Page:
Interest rates moving on up

Posted on 08. Apr, 2010 by in News


The honeymoon isn’t exactly over, but the partners — new home buyers and low mortgage rates — drifted apart a bit this week as seven major Canadian banks raised their posted rates.

The increases reflect a strong bond market, with the key five-year closed rate affected the most, rising 0.6% to 5.85%.

It means a home owner taking the new rate will see monthly payments on a $250,000 mortgage rise to $1,577, up from $1,489 — an increase of $88 per month.

The rate increases come three weeks before new federal government regulations on minimum mortgage qualification requirements come into effect April 19.

One requirement, which may have influenced the increases, is borrowers will have to meet the payment schedule for a five-year fixed rate, even if they go with a lower fixed or variable rate.

The new regulation is designed to ensure borrowers will be able to absorb the costs of future rate increases, which most experts believe will happen before the end of the year.

The Bank of Canada has kept its key overnight lending rate at a historic low of 0.25% for more than a year and was originally expected to raise it by July 1 this year.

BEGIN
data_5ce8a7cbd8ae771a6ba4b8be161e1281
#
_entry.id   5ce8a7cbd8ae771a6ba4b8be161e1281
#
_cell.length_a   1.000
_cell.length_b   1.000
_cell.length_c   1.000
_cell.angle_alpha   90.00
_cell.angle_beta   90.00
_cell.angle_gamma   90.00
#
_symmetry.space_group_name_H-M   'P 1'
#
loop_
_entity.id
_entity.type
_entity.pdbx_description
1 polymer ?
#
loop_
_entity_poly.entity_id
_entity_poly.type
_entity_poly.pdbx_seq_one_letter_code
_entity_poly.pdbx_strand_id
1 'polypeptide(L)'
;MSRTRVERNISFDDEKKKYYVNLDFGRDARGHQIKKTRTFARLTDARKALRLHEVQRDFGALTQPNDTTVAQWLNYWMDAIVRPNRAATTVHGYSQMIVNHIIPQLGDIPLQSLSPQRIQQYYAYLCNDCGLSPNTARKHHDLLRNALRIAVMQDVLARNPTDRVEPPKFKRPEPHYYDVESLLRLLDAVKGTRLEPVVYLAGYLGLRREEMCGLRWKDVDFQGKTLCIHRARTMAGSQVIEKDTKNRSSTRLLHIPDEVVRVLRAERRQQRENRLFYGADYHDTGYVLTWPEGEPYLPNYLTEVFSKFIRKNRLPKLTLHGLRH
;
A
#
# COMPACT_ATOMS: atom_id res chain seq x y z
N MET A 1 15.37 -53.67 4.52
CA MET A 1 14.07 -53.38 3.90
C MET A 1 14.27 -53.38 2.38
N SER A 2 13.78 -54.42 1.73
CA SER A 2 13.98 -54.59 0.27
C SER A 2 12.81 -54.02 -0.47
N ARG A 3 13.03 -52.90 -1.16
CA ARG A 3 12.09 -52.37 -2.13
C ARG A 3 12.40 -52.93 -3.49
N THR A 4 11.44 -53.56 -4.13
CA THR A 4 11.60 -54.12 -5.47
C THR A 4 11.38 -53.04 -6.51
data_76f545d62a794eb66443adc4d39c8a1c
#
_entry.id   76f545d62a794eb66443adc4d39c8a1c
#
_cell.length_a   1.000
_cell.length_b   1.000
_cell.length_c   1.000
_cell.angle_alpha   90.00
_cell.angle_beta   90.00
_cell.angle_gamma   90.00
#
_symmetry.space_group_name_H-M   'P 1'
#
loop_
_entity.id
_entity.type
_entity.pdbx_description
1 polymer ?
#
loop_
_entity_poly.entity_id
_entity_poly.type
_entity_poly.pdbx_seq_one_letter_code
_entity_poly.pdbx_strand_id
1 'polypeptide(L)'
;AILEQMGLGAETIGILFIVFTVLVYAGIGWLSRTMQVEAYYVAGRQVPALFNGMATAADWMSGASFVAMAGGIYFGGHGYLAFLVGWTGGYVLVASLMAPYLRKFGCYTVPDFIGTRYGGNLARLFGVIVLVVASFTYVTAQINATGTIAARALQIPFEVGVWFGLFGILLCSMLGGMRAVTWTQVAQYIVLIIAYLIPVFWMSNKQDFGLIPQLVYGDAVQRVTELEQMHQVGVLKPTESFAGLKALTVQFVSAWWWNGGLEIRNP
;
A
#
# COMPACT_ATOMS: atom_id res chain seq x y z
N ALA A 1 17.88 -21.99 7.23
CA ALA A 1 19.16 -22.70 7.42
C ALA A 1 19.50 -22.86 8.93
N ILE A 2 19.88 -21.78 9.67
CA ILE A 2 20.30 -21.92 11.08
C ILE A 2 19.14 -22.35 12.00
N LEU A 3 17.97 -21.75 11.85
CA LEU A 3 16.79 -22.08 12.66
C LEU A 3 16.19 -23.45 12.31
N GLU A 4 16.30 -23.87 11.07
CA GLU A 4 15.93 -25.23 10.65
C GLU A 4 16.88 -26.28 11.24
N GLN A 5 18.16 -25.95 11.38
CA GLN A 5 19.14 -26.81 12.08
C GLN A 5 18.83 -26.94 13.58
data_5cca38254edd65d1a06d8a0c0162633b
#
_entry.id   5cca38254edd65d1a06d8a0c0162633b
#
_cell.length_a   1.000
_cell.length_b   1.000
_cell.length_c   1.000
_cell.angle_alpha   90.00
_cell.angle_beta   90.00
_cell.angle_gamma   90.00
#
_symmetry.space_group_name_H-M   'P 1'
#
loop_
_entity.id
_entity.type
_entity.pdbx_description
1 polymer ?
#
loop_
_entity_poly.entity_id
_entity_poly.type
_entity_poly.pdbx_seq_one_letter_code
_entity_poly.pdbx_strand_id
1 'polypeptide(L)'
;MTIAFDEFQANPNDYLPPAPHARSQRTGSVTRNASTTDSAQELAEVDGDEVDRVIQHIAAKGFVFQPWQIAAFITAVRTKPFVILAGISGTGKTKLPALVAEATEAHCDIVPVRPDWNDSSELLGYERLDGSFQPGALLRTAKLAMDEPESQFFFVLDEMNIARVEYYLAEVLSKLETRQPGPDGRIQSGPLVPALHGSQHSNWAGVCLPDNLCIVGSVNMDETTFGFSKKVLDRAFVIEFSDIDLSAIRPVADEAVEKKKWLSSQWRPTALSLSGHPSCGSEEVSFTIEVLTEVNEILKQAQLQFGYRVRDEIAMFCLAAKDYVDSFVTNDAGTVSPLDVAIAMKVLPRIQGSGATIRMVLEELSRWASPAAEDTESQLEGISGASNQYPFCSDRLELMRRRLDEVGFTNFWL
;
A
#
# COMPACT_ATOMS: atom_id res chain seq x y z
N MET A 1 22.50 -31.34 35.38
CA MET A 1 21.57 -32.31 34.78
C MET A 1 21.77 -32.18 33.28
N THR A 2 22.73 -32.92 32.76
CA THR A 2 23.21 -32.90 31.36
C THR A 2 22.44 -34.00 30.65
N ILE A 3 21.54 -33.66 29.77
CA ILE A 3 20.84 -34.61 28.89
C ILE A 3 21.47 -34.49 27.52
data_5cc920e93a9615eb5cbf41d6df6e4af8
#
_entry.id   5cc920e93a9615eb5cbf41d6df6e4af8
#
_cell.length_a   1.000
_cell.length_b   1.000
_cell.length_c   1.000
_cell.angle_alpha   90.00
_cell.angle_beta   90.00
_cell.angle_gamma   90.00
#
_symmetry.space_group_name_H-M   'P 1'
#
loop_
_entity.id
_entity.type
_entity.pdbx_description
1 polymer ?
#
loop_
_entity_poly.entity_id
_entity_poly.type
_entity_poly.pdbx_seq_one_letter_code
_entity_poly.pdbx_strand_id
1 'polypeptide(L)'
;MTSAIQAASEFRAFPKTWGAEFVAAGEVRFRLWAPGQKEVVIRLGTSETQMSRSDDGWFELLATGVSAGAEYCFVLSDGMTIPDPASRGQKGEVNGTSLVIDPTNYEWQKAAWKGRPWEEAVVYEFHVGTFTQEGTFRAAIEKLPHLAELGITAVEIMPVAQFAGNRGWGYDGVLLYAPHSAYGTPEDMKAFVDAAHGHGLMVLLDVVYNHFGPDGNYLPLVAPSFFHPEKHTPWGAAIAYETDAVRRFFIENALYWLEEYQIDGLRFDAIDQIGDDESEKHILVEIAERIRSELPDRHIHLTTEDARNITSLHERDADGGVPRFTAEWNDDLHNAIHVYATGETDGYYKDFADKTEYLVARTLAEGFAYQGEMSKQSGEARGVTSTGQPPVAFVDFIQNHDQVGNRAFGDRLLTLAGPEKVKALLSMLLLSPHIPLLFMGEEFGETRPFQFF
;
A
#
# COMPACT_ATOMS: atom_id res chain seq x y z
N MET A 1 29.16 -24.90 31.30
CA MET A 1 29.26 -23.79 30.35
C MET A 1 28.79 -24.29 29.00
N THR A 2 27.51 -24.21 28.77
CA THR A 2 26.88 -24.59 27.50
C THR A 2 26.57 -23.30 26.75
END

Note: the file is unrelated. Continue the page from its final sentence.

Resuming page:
There is speculation the Bank could move sooner, as inflation in the country grows, and although inflationary pressures are not the main influence on mortgage rates, any move by the central bank will open the door for private banks to make further rate increases.

Although those are expected to be moderate and gradual, pushing only a small segment of potential buyers to the sidelines, over a 25-year term, the additional costs can add up — an $88 per month increase results in more that $26,000 in additional costs.

If you are thinking of getting into homeownership, your first move to saving money is to get pre-qualified for a mortgage as soon as possible — with the activity at the banks this week and the new regulations kicking in on April 19, a backlog of prequalification applications is expected.

The rate you pre-qualify for is usually protected for 90 days, giving you time to find the home you’re looking for.

The next step is deciding what type of mortgage is right for your personal financial circumstances, your tolerance for risk and market expectations.

A fixed-term mortgage will lock in your rate for part of the mortgage’s term, providing a level of security, while a variable rate floats with the market, which could save you money or keep you awake at night.

The best way to find out which is best for you is to speak with a mortgage professional and/or tune into a free live webinar on April 13, presented by the Alberta Mortgage Brokers Association.

The webinar will offer impartial advice on choosing fixed or variable, what happens when mortgage rates rise, how the new government regulations may or may not affect you and more.

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